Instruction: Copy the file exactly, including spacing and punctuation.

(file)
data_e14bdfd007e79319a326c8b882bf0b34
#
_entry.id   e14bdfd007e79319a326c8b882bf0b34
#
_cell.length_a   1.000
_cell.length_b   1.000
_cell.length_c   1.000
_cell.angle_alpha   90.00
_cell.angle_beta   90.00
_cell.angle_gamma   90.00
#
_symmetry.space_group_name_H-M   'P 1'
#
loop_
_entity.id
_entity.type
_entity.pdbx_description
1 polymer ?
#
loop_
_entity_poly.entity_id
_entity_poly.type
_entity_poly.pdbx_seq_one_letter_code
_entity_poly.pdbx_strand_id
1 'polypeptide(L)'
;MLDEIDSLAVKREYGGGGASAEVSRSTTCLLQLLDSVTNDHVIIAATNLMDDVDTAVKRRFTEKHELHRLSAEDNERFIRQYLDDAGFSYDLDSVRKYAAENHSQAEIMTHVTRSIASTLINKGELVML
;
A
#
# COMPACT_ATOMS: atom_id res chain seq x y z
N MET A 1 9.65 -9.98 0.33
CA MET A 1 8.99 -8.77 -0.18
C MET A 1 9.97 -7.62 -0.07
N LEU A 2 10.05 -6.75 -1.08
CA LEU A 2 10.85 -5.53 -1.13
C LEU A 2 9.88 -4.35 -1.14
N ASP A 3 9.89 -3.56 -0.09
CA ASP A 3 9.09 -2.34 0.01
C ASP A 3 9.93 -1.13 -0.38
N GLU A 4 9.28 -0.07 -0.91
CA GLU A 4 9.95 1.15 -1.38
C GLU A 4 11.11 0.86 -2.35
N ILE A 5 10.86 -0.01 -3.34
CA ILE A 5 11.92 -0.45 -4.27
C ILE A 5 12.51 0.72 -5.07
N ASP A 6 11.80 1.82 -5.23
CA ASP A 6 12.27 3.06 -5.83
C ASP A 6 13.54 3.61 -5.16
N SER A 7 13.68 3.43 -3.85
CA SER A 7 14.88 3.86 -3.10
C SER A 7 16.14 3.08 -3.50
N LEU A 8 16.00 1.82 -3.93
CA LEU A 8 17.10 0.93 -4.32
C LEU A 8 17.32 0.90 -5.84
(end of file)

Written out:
data_e14bdfd007e79319a326c8b882bf0b34
#
_entry.id   e14bdfd007e79319a326c8b882bf0b34
#
_cell.length_a   1.000
_cell.length_b   1.000
_cell.length_c   1.000
_cell.angle_alpha   90.00
_cell.angle_beta   90.00
_cell.angle_gamma   90.00
#
_symmetry.space_group_name_H-M   'P 1'
#
loop_
_entity.id
_entity.type
_entity.pdbx_description
1 polymer ?
#
loop_
_entity_poly.entity_id
_entity_poly.type
_entity_poly.pdbx_seq_one_letter_code
_entity_poly.pdbx_strand_id
1 'polypeptide(L)'
;MLDEIDSLAVKREYGGGGASAEVSRSTTCLLQLLDSVTNDHVIIAATNLMDDVDTAVKRRFTEKHELHRLSAEDNERFIRQYLDDAGFSYDLDSVRKYAAENHSQAEIMTHVTRSIASTLINKGELVML
;
A
#
# COMPACT_ATOMS: atom_id res chain seq x y z
N MET A 1 9.65 -9.98 0.33
CA MET A 1 8.99 -8.77 -0.18
C MET A 1 9.97 -7.62 -0.07
N LEU A 2 10.05 -6.75 -1.08
CA LEU A 2 10.85 -5.53 -1.13
C LEU A 2 9.88 -4.35 -1.14
N ASP A 3 9.89 -3.56 -0.09
CA ASP A 3 9.09 -2.34 0.01
C ASP A 3 9.93 -1.13 -0.38
N GLU A 4 9.28 -0.07 -0.91
CA GLU A 4 9.95 1.15 -1.38
C GLU A 4 11.11 0.86 -2.35
N ILE A 5 10.86 -0.01 -3.34
CA ILE A 5 11.92 -0.45 -4.27
C ILE A 5 12.51 0.72 -5.07
N ASP A 6 11.80 1.82 -5.23
CA ASP A 6 12.27 3.06 -5.83
C ASP A 6 13.54 3.61 -5.16
N SER A 7 13.68 3.43 -3.85
CA SER A 7 14.88 3.86 -3.10
C SER A 7 16.14 3.08 -3.50
N LEU A 8 16.00 1.82 -3.93
CA LEU A 8 17.10 0.93 -4.32
C LEU A 8 17.32 0.90 -5.84